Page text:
Simsbury and 'Wealthy' Towns Fear Impact of Reform Ruling

While Judge Thomas Moukawsher's ruling orders the state to more fairly fund education, critics say this could leave taxpayers in wealthy, high-achieving communities like Simsbury paying the bill.

"It's unfair to Simsbury because it penalizes us for our excellence," Rep. John Hampton, D-16th District, said Thursday. "We don't have too much time to remedy the situation. I am going to be fiercely aggressive in not only maintaining our funding, but making sure we get more."

Hampton said he is happy to work on a solution to equitable education funding -- but would "vigorously protect" and push for better funding for his local schools.

In a lengthy and strongly worded decision ordering an overhaul of public education in Connecticut, Judge Moukawsher -- a former state legislator -- painted a grim portrait of "irrational education policy" in the state that appears to ignore the crushing needs of urban children while students in wealthy districts flourish.

To illustrate, the judge pointed to wealthier communities such as Simsbury that profit from generous state aid, even as a state school funding formula is supposed to address the needs of poor and needy children.

Moukawsher's ruling ordered the state to come up with a new funding formula for public schools within 180 days. Judge Moukawsher ruled that the current policy "allows rich towns to raid money desperately needed by poor towns."

"The state knows there couldn't be a worse time to move education money from struggling poor districts to rich districts," the ruling states. "But the state did it anyway in May 2016 when, in the name of austerity, it amended the 2016-2017 fiscal year budget."

Under these changes, education aid to the states poorest districts — excluding Danbury and Stamford — was cut by more than $5.3 million, the ruling stated. Meanwhile, the state provided additional education funding for other "comparatively wealthy towns" totaling more than $5.1 million.

Locally, Simsbury received close to $300,000, West Hartford received $1.4 million and Glastonbury received about $260,000, according to Judge Moukawsher. At the same time, aid to Hartford was cut by about $1 million, while New Britain and East Hartford saw cuts around the $240,000 mark.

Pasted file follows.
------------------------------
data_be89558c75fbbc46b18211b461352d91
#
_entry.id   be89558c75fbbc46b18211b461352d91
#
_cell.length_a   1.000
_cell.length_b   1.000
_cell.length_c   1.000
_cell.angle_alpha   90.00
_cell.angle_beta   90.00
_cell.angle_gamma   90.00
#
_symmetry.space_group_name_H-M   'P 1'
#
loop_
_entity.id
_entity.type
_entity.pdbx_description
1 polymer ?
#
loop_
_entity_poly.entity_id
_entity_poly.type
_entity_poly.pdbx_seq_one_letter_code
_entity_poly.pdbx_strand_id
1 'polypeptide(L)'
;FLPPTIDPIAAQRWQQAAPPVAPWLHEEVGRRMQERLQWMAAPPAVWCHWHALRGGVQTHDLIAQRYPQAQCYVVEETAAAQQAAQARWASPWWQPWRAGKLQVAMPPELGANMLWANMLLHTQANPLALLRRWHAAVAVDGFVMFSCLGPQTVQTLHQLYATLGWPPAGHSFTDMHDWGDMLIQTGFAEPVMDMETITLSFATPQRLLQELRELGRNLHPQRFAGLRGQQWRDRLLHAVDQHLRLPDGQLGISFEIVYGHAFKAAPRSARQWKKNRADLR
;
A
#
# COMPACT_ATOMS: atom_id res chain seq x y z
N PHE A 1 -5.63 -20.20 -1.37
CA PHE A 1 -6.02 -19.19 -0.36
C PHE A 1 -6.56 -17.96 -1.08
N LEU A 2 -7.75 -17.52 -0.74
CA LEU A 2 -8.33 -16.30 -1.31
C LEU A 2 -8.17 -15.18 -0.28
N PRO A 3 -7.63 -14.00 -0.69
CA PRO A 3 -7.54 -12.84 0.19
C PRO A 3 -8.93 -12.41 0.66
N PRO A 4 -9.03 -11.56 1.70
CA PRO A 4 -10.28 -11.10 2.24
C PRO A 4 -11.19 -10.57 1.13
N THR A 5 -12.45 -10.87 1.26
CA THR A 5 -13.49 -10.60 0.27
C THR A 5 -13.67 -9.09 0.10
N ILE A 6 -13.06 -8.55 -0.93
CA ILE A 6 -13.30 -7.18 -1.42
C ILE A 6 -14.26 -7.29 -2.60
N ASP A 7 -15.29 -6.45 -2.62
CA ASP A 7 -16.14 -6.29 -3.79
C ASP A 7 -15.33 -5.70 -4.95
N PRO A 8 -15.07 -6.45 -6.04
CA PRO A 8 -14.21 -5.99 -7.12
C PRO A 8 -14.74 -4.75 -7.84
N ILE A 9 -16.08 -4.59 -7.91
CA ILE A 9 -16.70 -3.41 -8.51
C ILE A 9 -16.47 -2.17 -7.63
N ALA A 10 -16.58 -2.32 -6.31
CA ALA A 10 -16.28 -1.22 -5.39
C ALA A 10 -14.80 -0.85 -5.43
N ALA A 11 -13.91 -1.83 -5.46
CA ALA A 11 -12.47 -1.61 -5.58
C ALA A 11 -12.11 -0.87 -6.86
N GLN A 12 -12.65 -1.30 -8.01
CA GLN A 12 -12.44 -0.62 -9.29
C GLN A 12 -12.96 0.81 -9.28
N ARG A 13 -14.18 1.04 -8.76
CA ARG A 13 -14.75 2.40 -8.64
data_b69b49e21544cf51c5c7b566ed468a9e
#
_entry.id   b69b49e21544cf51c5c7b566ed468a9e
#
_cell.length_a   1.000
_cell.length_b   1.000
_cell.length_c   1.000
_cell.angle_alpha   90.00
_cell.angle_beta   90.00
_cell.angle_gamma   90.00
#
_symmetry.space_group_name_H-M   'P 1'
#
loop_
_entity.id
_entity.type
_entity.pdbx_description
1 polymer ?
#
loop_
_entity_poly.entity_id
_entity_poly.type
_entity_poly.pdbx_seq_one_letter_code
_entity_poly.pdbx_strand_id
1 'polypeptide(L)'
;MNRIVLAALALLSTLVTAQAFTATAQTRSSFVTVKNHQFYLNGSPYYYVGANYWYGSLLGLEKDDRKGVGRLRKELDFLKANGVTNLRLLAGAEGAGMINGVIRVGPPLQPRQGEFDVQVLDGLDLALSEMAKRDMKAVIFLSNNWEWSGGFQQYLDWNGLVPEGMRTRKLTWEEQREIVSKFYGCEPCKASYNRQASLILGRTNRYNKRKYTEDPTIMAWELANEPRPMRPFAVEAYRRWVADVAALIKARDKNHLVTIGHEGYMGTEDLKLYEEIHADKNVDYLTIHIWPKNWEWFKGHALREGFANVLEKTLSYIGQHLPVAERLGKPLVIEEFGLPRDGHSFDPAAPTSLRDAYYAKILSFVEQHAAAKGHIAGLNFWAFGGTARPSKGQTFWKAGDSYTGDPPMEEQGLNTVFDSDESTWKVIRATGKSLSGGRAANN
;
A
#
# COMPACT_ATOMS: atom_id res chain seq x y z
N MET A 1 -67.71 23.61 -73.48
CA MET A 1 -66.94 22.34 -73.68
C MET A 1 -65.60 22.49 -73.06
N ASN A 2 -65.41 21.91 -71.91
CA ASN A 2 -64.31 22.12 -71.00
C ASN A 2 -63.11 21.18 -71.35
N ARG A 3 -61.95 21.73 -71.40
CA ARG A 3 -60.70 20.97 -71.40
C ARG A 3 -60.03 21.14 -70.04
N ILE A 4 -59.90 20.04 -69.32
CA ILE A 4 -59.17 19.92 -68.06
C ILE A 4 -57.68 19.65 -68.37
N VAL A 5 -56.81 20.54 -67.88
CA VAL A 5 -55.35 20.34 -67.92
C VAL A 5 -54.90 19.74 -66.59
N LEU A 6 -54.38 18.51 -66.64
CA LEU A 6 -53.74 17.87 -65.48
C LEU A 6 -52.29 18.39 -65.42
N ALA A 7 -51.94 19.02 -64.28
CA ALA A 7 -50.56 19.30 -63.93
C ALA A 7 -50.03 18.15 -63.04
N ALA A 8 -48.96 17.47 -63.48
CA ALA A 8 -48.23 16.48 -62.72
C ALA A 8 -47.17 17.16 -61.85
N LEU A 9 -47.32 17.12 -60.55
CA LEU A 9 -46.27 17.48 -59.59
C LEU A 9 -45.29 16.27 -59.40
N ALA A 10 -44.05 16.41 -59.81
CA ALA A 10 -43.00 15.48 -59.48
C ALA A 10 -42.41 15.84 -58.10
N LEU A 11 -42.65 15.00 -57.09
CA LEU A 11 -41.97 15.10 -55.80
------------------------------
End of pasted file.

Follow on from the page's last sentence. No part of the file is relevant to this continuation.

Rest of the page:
Moukawsher pointed out that $5 million in cuts is crucial for the 14 poorer cities listed in the ruling.

"At $85,000 a head that represents around 59 full-time teaching positions at a time when poor cities without substantial tax bases are struggling with some of the nation's neediest students," according to the ruling.

Joseph Cirasuolo, executive director of the Connecticut Association of Schools Superintendents, warned against this "Robin Hood-style" approach to education funding, and said it may encourage wealthier towns to halt support of statewide education initiatives.

"Even though you are wealthy doesn't mean you don't need the money," Cirasuolo said.

Like many communities around Connecticut, Simsbury struggled through its budget process this because of worry over potential state budget cuts.

The town's referendum had to be postponed because its board of finance hoped that more information would be available about the level of state funding the town would receive before the vote was taken. In total, the net impact of the state funding cuts on the town was $315,000.

In June, the town approved a $94.07 million budget for 2016-17, represents a 2.23 percent spending increase. First Selectman Lisa Heavner had initially recommended a 3.75 percent budget increase, or $711,299, for 2016-17.

Heavner said she understands Moukawsher's position, and there is "no question" that everyone in the state deserves a good education.

She said she is unsure how the ruling will affect the town, but she said her office will continue to monitor the outcomes of the decision.

"Any loss of revenue has an impact to the town," Heavner said. "It's clear that something needs to be done with the way we fund education in the state of Connecticut. There is a huge over-reliance on property tax."

Simsbury Finance Director Sean Kimball said that if the town's funding was cut by the $288,000 listed in the ruling — and if no expenses were cut from the budget — the mill rate would increase by 14 cents to 37.26 mills, or $37.26 for each $1,000 of assessed property value. This is equal to about a .38 percent tax increase, he said.

Thus, for a home with an assessed property value of $200,000, it would mean a $28 increase in property taxes.

Hampton said Simsbury's per pupil funding is already low, and the formula for state funding has been flawed for a long time.

"The court is trying to impose a one-size-fits-all mandate and it erodes our flexibility and penalizes many of Connecticut's schools," he said.

State Sen. Kevin Witkos, who represents Simsbury, said it is premature to discuss whether the town's funding would be cut, and said he would never vote for something that would "catch a municipality by surprise" mid-way through the year.

"I wouldn't want people to think, 'Oh, now they are going to cut $280,000,'" he said. "I don't see that on the horizon. I do see us looking at how the dollars are spent."

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